Aviation Workers Object To Airports’ Concession
Aviation workers have vowed that they will continue to oppose the planned concession of major airports in the country, saying it would lead to job losses.
The federal government since 2016 had set out a plan to concession the airports and brings in private investors to expand and modernise its infrastructure in a public, private partnership (PPP) arrangement.
According to the Minister of State, Aviation, Senator Hadi Sirika, government would kick off the concession programme with the four international airports in Lagos, Abuja, Kano and Port Harcourt.
But aviation workers have insisted that they would not allow government to concession the airports, considering what happened to ex-workers of the defunct Nigeria Airways Limited (NAL), which was finally liquidated in 2004, without settling the workers of the national carrier.
They stressed that they do not believe the government would be sincere in paying severance benefits when the airports are concessioned.
Addressing members during the celebration of Workers’ Day on Wednesday, the President of the National Union of Air Transport Employees (NUATE), Mr. Ben Nnabue said: “My leadership is committed to the just cause of ensuring that the unjustifiable policy of concessioning the four major airports does not see the light of day. This battle shall be escalated in the coming days as we know that government is unrelenting on the matter.”
Nnebue in his speech reinforced the position of the workers’ opposition despite the overtures made by government for them to understand the benefits of concession.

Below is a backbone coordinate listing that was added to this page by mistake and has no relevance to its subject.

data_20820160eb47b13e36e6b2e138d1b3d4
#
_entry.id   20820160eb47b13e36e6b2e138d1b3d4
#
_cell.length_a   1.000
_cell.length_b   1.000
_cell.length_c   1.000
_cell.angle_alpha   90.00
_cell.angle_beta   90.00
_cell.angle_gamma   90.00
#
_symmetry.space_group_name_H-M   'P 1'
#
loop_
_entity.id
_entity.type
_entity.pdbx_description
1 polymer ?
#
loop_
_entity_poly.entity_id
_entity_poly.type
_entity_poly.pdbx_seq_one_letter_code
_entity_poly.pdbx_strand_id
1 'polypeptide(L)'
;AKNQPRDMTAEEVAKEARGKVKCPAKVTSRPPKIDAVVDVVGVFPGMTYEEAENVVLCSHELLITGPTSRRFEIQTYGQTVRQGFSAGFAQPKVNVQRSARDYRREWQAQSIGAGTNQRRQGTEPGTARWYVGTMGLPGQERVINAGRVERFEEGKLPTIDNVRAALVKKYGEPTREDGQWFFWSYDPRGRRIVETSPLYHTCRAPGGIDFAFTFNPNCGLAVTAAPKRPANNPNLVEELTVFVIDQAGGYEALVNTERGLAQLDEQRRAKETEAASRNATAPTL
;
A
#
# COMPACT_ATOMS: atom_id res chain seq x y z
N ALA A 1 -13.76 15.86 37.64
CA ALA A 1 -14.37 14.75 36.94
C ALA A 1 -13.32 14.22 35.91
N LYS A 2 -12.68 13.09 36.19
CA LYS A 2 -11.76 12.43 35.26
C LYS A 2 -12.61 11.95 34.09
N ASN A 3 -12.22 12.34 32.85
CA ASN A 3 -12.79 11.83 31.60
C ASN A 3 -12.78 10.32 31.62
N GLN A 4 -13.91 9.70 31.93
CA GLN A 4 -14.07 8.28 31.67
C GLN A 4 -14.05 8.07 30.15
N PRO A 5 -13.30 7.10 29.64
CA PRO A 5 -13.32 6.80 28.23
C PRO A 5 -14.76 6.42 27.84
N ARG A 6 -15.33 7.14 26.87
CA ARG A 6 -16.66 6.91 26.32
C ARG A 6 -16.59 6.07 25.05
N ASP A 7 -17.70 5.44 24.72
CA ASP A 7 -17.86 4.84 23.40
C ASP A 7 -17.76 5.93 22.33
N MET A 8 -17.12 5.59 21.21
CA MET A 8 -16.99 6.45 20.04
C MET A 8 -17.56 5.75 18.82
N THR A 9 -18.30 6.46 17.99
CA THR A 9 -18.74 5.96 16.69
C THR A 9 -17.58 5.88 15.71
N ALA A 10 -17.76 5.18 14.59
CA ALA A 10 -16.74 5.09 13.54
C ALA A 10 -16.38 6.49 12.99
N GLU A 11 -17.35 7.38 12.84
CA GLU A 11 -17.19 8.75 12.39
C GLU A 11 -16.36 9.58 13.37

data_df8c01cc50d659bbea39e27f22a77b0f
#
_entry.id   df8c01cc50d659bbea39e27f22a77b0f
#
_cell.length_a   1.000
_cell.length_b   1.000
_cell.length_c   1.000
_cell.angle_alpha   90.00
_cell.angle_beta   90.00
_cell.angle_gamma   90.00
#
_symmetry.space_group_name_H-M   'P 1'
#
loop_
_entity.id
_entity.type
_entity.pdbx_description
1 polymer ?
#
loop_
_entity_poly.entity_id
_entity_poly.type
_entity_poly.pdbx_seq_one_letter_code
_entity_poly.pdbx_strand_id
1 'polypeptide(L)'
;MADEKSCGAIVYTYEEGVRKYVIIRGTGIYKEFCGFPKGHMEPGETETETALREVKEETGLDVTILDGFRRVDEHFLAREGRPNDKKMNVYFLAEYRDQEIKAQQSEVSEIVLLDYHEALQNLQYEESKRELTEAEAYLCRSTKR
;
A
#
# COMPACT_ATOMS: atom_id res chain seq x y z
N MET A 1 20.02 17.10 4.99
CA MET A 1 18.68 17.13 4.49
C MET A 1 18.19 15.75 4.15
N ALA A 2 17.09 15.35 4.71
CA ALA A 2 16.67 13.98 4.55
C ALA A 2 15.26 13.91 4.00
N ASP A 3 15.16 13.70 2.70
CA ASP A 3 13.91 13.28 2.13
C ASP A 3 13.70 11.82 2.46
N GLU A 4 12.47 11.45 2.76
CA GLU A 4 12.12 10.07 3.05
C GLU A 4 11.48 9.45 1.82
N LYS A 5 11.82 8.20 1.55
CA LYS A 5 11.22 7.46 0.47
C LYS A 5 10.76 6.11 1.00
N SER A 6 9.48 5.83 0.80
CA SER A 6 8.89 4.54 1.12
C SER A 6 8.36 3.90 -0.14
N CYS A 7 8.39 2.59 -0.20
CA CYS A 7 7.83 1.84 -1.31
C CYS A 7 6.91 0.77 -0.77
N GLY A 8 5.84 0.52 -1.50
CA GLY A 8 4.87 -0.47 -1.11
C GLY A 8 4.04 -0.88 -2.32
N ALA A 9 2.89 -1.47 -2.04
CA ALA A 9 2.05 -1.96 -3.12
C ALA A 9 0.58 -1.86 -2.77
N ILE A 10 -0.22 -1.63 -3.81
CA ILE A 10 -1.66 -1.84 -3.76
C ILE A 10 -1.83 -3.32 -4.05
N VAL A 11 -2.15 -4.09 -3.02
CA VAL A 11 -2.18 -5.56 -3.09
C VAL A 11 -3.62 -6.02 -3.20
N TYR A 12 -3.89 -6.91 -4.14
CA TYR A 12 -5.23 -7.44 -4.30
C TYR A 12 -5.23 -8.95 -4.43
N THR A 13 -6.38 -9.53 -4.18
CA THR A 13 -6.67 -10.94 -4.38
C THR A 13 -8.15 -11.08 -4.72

A former National Secretary of NUATE, Olayinka Abioye had reiterated the position of the workers and told THISDAY that the decision of NUATE, other unions in the industry, and their national affiliates was to shut down all air operations if government decide to carry out the concession programme without carrying the workers along.
Abioye had said: “We are going to confront the government because what they are doing is fraudulent. We know that when concession is done transparently it is beautiful to behold and if concession is the key for infrastructural renewal, this is not the way to go about it. Sirika does not want to be a servant but a slave driver.”
The former NUATE national secretary said the unions and the workers did not support the planned airport concession under the present arrangement, unless there was transparent effort that also effectively took into account the interest of the workers.
“We have said no to concession. We are not unmindful of the benefits of concession when properly done, but this government wants to concession the four major airports in the country.
“But one of the fundamental questions is, what do they want to concession? Do they want to concession the terminals, the runways or the services? And they said that there won’t be job losses, but we know that all over the world there will be job losses when concession takes place.”
However, government said it is focused on the benefits of concession and as the new government is sworn into power on May 29 2019, it is believed it would swing into action with the process of concesioning the four major airports.
Government believes that concession would remove the funding of public infrastructure from government to the private sector and creates competition, more jobs and profitability, as concessionaires strive to modernise and expand such public utility.
Sirika recently restated the determination of the Buhari administration to concession the airports.
“I hope you have not forgotten that the major purpose of this government from the inception, as far as aviation is concerned, is to concession the airports. This is because we do not believe that government can effectively run these airports.
“We must have to work with the private sector in airport management. But because we are like social democrats, we don’t intend to cede the assets to private hands.
“We intend to concession it for a maximum period of 30 years. I am very sure they will be run very efficiently and the private sector will make their money and get the service that we need that has been eluding the country,” Sirika said.